Keep Your Eye on the Bus (#505)
No Finer Cause (#507)

Hummana (#506)

For the past week plus, Charlie has been warbling-----making a lot of noise of a humming and rather melodic nature with his voice, without distinguishable words, often while running back and forth (across the length of the house or in the driveway) or standing with his body rigidly posed, and especially in the evening after dinner and his shower.
Moremexican_2
We used once to use phrases like "he's stimming" or "he's really stimmy right now," "stimming" being a shorthand way of referring to self-stimulatory behavior. I first heard the word "stimmy" from Charlie's first speech therapist, who worked for the St. Paul Public School District, and have never felt 100% comfortable using the expression. It seems very vague, and, too, it writes off the warbling/humming/vocalizing as "just," as "nothing more," than Charlie locking down into autistic self-absorption mode.

Along with my change in what I used always to call "stimming" (because I do lapse into using the word) has come a change in what to do about it. When Charlie was much younger---a just diagnosed 2-year-old----we tried always to eliminate, and to control it, directly, with expressions like "quiet mouth" or by trying to have Charlie use his voice to say actual words (this last was not easy, as Charlie did not say any words clearly until he was older). More often than not, our efforts to intervene with the humming or repetitive running up and down led to Charlie redoubling his efforts. And then, from the time Charlie was seven, other behaviors arose---"behaviors" being real shorthand here for the various aggressive and violent actions, including head-banging, that Charlie began to do more, and more, and more. We became so focused on these----Charlie's learning in his old public school came to a complete halt because of the "behaviors"---that we shrugged off the humming as a distinctly lesser concern.

The humming did not stop. (The head-banging has.) Rather, how we saw the non-verbal sounds Charlie makes, changed.

The hums seem to serve as Charlie in downtime mode, when he seems to be de-stressing and de-compressing, and any number of synonyms for "refocusing" or "regulating." "Charlie puts up with a lot," Jim said to me today. He was referring not specifically to the travails of being a sensitive, smart kid who, being almost five feet tall and sometimes less articulate than a toddler, is routinely viewed (and treated) as any number of synonyms for "dumb." Autism is often called an "invisible disability," another term that I find not entirely correct in Charlie's case: Again, a boy who is practically the size of his mother and who warbles wordlessly and sniffs the sushi, seems (based on the occasional eyebrow-raised strangers glance) "mentally disabled."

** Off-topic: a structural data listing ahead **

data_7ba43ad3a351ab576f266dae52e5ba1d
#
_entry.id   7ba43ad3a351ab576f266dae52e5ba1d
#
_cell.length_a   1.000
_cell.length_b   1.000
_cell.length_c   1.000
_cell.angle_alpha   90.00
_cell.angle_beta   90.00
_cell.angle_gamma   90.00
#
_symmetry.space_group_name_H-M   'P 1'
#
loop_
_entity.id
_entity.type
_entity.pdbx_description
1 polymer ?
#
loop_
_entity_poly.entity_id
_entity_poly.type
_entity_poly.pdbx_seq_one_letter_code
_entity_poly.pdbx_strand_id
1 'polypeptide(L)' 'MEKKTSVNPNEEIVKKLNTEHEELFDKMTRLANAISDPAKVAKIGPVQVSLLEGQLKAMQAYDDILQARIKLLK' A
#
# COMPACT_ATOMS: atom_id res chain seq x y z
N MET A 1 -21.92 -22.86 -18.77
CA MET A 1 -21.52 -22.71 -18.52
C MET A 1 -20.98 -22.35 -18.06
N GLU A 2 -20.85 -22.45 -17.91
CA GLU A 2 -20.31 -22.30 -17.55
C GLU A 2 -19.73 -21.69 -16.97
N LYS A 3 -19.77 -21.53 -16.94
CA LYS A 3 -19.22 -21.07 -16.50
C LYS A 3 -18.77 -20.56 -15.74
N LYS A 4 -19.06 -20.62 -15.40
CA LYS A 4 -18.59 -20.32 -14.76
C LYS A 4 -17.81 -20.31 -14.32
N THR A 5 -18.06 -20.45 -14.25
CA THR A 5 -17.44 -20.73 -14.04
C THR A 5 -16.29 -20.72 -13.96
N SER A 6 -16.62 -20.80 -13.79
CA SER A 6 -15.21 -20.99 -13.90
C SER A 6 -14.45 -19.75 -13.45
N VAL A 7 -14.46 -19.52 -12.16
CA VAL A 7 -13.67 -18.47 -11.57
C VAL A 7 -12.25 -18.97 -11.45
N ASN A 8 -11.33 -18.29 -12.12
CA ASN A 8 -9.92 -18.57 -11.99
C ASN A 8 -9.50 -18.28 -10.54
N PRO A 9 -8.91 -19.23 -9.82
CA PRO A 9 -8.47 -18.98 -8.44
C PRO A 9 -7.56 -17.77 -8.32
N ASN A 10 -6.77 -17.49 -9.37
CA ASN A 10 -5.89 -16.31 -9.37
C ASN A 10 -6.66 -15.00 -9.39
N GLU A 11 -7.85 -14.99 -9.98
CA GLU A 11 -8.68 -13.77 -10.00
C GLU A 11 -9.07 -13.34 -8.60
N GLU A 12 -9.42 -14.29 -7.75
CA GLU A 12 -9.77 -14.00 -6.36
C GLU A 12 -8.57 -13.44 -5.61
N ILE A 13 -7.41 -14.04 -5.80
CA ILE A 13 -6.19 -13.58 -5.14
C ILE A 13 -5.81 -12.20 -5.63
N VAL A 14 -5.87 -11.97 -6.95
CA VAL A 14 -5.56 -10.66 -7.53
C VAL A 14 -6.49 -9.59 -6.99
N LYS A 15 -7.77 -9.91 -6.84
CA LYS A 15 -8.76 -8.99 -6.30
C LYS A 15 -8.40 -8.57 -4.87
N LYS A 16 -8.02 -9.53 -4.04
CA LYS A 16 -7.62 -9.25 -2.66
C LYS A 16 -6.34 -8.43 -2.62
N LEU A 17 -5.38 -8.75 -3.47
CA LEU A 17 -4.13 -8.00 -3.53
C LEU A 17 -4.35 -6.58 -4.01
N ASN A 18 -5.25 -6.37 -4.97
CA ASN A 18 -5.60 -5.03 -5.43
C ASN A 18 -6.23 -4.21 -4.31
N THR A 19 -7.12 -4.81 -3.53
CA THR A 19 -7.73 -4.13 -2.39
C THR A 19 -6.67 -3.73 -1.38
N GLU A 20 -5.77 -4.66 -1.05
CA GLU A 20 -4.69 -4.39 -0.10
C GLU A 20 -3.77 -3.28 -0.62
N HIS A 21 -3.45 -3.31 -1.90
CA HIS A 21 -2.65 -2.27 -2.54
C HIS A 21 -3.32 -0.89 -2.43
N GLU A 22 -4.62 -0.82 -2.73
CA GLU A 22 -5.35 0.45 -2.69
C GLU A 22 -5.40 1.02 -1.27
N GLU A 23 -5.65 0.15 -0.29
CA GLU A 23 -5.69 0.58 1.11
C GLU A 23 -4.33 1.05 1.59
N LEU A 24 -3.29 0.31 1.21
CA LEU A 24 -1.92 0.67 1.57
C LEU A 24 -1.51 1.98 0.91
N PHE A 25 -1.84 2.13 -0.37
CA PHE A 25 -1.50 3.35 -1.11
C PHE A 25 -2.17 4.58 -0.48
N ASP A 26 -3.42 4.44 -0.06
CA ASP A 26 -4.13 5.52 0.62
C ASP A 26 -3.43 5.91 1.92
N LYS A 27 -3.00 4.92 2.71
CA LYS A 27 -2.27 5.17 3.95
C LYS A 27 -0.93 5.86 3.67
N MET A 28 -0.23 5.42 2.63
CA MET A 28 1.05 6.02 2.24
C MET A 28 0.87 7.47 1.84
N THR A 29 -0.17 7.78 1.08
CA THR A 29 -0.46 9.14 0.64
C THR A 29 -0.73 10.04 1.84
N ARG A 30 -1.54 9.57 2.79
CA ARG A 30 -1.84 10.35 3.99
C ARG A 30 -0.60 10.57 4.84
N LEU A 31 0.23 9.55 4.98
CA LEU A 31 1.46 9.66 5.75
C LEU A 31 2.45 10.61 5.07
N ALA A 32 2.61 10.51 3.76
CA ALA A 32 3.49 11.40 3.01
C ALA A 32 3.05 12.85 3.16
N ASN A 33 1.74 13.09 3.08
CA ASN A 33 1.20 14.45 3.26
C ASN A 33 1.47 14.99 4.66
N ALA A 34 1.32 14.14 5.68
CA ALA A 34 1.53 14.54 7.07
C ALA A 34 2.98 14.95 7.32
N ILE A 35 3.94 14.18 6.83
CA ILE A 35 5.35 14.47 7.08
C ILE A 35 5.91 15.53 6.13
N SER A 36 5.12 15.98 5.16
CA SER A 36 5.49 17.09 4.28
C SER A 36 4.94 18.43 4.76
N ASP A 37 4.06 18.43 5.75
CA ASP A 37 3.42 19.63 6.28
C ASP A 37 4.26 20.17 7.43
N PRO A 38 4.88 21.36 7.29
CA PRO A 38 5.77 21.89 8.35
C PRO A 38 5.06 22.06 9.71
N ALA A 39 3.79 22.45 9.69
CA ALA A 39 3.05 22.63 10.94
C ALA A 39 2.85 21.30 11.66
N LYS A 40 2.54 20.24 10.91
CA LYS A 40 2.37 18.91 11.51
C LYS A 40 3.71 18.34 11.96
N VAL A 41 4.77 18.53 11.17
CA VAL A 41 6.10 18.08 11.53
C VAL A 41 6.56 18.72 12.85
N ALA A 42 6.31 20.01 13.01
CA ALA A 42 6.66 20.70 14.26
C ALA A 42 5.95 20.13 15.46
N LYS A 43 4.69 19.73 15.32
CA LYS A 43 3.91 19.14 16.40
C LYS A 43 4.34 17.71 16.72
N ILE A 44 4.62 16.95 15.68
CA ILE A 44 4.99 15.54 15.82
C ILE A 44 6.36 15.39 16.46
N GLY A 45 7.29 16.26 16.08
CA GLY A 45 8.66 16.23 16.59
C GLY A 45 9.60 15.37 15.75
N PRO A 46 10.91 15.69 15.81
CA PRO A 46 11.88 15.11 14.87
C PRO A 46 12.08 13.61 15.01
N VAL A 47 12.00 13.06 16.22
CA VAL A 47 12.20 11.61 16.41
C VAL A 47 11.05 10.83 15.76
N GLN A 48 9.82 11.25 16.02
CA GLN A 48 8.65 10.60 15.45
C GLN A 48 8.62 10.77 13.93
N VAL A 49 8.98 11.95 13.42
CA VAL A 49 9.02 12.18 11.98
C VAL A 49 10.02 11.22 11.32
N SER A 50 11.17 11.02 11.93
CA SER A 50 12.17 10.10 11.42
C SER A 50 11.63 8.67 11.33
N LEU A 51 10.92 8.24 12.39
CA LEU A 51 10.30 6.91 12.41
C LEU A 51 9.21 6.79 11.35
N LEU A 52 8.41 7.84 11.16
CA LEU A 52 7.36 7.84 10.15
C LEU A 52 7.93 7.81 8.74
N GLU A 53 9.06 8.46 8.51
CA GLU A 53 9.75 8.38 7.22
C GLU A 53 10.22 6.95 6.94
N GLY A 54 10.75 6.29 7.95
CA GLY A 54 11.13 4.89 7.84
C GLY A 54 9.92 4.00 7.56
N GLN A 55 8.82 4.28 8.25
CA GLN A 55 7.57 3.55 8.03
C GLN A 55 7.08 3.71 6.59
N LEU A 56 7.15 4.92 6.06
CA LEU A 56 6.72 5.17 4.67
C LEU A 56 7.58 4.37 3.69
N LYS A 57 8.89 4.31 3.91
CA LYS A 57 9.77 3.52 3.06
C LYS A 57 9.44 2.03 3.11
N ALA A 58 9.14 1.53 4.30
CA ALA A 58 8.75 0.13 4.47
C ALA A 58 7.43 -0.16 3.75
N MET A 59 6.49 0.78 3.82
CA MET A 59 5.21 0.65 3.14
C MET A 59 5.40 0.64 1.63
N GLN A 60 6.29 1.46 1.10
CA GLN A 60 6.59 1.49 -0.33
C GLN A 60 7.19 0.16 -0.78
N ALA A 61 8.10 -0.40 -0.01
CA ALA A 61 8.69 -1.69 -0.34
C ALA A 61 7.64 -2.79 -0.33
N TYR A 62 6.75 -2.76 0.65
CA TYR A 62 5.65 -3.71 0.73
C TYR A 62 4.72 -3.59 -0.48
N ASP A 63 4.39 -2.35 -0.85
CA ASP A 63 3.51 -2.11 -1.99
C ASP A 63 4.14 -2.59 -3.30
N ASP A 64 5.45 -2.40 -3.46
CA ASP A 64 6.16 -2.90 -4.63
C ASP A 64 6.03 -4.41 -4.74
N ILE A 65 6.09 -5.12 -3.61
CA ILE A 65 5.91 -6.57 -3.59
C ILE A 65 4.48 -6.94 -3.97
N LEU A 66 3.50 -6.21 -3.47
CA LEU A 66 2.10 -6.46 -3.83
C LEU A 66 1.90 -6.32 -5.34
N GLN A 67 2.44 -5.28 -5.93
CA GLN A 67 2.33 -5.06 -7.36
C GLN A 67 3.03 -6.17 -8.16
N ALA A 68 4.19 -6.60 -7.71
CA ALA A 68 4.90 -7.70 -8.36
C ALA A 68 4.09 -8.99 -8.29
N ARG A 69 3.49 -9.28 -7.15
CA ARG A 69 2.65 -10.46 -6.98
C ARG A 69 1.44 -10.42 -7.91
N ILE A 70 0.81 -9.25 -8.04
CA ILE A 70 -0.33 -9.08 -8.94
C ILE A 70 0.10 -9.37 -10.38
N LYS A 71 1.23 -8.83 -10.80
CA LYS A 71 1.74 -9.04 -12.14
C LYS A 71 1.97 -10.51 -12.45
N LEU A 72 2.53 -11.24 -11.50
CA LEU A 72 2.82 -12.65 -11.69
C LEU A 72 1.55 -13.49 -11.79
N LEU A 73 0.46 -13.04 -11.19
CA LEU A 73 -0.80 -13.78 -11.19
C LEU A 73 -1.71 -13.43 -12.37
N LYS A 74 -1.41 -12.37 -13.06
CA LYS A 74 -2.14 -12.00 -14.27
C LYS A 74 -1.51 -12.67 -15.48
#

What is invisible about Charlie's disability is his not-so-typical neurological wiring. Whatever unusual way the synapses in his brain fire off, it is impossible to know. What we can see---what evidence is presented to ours---is what Charlie does.

After waiting cheerfully with Jim at a Mailboxes store to FedEx a package, Charlie threw himself on his back and yelled out for thirty seconds because (it was 4.30pm) they were not going into the neighboring grocery store----it was following this that Jim commented about how hard it seems to be for Charlie to be Charlie, more often than not. Because, it is what we cannot see about Charlie, that is at the root of why the tough "behaviors," the "stimming," appear.

Jim had visited Charlie's classroom and found a peaceful, clear-talking boy who kept turning to look at "DADdy." Not a hum heard, as is also the case when Charlie does his ABA sessions. I like to sit and hear the language: "Ahck-tivitee schduell! Play with me. I didit! Mah-mee." A boy---as he clearly is when standing next to Jim, who has about a foot on me heightwise---with his open, curious look on his face as he stood in the doorway when I finally drove up to our house (after a 2 1/2 hour drive on an accident-laden, gridlocked, rainy day highway). It is 6 hours in school, 2 hours of ABA a few times a week, and that humming is to, if I may so, "let it all out" (as, in my unmoving car amid all the other unmoving cars, I was listening to song after song while writing and rewriting certain projects in my head while noting a man walking aid with his umbrella and bag on the highway shoulder: Was he walking to the airport.......)

Hummana hummana.

Comments

Lisa/Jedi

B also uses vocalisations- often musical- in his everyday life. I've discovered that I can tell from afar that he's doing just fine on his own if I hear him humming or singing. Over the past 3 years he's beome very intensely verbal with his lego play. The variation of sounds (explosions, wordless yells, glissandos) is amazing & you can practically understand the story he's acting out with his legos if you listen. It's amazing & wonderful :)

I have to add that I'm delighted & a bit envious of Charlie's interest in the piano. B used to take piano lessons, but when his teacher left town the lessons were lost in dealing with OCD upsets & school & busy life. He's just not interested in lessons right now & there's no sense in adding something to his already busy schdule that he doesn't want to do. Sigh...

Kristina Chew

I'm envious of B's lego-ing----went to a Lego store today and Charlie walked right out. Charlie does glissandos too, often when he is pacing and walking, or running. And I can also sense "where he's at" from the sounds and their tones and the melody.

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